That doesn't mean it is bad to remember the past. After all, the Lord had directed them to keep the Passover (Ex. 12.14ff). The problem was that they remembered the events of the Passover and forgot the God of the Passover.
The Lord says to forget the former things because, "See, I am doing a new thing! Now it springs up; do you not perceive it? I am making a way in the desert and streams in the wasteland. The wild animals honour me, the jackals and the owls, because I provide water in the desert and streams in the wasteland, to give drink to my people, my chosen, the people I formed for myself that they may proclaim my praise" (Is. 43.19-21).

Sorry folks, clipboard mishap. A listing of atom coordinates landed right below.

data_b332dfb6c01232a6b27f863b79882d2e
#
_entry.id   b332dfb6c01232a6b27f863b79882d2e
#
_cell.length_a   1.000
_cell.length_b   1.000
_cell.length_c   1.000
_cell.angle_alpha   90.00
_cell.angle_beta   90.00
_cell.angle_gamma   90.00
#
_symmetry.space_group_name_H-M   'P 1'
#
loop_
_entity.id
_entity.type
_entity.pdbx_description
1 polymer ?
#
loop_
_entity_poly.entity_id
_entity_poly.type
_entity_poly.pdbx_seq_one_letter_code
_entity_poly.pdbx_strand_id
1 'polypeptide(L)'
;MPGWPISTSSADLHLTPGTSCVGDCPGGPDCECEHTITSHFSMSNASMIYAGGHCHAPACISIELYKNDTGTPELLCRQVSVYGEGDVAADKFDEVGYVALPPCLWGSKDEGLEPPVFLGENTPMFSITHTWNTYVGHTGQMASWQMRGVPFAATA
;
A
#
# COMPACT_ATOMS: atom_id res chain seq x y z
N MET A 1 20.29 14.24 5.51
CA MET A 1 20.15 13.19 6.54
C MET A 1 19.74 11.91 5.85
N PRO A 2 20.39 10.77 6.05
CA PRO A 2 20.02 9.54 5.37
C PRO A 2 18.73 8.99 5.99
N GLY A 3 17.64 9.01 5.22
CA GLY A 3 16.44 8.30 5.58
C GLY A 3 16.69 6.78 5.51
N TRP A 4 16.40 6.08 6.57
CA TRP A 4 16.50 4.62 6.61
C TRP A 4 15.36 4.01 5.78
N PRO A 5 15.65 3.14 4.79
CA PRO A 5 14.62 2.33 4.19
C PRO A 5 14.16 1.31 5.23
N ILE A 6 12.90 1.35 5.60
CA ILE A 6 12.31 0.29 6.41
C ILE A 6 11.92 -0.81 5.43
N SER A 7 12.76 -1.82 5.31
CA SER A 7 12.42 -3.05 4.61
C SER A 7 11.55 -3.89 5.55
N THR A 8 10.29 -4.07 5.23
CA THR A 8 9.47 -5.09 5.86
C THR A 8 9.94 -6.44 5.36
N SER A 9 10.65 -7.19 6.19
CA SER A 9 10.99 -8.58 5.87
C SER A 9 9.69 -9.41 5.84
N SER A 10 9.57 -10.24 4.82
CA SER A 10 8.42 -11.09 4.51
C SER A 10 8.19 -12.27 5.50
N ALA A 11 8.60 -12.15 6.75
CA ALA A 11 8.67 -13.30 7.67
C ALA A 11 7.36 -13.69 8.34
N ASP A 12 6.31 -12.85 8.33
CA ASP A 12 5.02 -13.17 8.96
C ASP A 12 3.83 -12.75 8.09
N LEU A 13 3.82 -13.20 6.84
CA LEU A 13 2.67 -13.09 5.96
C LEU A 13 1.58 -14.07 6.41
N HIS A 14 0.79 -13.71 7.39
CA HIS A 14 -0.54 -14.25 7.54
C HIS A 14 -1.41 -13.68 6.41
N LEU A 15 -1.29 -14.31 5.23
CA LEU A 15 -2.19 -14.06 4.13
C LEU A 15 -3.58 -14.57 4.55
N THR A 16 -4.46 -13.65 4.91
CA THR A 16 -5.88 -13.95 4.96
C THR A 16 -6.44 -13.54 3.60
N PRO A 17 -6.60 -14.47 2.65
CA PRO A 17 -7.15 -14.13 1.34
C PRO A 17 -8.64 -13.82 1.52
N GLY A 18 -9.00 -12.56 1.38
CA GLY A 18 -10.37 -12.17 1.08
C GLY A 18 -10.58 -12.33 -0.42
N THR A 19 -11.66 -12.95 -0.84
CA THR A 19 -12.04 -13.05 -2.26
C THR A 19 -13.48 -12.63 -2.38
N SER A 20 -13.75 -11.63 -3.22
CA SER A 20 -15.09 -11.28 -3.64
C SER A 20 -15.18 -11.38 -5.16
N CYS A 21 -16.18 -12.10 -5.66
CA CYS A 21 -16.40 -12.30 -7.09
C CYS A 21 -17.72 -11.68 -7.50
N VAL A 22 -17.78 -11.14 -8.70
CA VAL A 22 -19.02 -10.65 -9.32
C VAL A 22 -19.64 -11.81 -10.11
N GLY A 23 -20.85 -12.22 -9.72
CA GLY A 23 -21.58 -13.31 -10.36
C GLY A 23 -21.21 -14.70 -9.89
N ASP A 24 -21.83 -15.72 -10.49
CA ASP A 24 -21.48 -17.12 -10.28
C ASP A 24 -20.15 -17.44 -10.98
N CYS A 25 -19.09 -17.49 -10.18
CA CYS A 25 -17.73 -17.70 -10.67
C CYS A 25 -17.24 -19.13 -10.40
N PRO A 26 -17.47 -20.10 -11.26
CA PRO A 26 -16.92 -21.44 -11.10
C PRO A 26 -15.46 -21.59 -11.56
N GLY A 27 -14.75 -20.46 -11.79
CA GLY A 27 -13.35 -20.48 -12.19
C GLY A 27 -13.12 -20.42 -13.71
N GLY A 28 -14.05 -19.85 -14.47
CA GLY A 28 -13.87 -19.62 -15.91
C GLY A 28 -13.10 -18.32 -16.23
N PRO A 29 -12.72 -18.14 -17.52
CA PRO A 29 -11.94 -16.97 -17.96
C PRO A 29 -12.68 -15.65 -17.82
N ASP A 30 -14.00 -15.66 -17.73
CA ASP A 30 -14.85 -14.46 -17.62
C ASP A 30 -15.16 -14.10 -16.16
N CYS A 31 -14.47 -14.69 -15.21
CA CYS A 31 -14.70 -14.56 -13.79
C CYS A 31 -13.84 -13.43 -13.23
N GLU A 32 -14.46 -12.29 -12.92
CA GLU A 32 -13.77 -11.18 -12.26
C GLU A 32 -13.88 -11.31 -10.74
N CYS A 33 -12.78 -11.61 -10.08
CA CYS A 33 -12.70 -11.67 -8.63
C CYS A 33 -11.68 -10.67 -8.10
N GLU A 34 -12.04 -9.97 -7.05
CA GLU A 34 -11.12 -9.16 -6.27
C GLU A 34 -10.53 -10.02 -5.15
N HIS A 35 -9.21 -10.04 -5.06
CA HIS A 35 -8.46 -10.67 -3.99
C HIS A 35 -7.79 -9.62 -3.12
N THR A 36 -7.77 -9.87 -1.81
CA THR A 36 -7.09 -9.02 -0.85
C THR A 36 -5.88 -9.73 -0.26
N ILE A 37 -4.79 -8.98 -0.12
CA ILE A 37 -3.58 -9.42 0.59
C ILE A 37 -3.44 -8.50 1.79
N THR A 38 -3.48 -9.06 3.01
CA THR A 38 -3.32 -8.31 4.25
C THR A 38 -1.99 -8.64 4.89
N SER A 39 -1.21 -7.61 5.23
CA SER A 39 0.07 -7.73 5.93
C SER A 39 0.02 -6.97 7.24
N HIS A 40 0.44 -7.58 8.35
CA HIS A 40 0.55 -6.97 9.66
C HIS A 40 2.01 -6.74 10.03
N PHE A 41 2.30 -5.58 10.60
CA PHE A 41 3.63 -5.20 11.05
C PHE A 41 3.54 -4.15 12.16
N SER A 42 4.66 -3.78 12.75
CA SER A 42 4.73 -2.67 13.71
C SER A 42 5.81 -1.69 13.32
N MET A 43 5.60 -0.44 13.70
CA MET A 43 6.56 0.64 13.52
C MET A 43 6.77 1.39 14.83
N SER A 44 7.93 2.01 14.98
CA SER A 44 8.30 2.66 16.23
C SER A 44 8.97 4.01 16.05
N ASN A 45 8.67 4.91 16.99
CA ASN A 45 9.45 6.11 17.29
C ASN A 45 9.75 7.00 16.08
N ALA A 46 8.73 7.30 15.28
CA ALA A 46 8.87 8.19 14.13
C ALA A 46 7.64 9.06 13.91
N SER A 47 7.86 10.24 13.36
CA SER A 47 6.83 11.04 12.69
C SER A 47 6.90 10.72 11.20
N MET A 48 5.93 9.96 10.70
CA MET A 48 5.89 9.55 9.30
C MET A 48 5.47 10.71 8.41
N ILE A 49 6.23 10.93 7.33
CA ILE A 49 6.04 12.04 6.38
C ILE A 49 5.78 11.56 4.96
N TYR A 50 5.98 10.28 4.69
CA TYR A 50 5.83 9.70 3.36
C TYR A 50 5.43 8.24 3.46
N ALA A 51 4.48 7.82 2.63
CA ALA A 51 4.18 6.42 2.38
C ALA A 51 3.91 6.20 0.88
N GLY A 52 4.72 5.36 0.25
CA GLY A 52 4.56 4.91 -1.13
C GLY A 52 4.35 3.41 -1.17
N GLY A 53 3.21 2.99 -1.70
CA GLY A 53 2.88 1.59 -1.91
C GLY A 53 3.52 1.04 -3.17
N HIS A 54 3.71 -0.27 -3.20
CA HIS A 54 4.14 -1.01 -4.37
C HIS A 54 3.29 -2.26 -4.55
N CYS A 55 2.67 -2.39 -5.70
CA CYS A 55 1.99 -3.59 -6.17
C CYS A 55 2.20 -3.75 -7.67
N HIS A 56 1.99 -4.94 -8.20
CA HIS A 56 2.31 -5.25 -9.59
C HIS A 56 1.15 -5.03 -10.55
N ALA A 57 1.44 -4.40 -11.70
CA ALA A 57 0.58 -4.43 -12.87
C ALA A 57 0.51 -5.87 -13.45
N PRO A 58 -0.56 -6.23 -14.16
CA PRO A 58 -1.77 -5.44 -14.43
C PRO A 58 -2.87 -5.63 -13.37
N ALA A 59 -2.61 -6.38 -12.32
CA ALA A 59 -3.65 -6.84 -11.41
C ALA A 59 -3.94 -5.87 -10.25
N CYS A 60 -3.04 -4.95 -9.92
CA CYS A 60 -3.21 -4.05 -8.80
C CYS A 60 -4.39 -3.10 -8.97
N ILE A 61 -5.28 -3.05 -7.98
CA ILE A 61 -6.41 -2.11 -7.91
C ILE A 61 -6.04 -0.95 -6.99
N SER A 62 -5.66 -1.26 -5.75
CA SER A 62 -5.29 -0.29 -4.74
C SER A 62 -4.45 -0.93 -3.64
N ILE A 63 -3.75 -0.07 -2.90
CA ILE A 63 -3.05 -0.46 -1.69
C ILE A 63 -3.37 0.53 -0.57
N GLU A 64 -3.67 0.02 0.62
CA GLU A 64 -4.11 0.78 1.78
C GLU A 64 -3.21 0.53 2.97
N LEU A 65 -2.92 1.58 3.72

A new thing? The old renovated? Just "new to you"? Not at all! A new thing! To escape from Egypt, their forebears had needed "a way through the sea". To return from exile required "a way in the desert". Yet in another sense, God's "new thing" would be renovation - a restoration of their faith, a renewal of things as they were meant to be.
It was just fine to be the Lord's "chosen people" and to live in a "promised land". They clung onto that, even in gloomy days. The Jews still hang onto it tenaceously today - strong in their conviction that God has chosen them, adamant about their right to the land. All of that is background to the present conflict between Palestinian and Jew.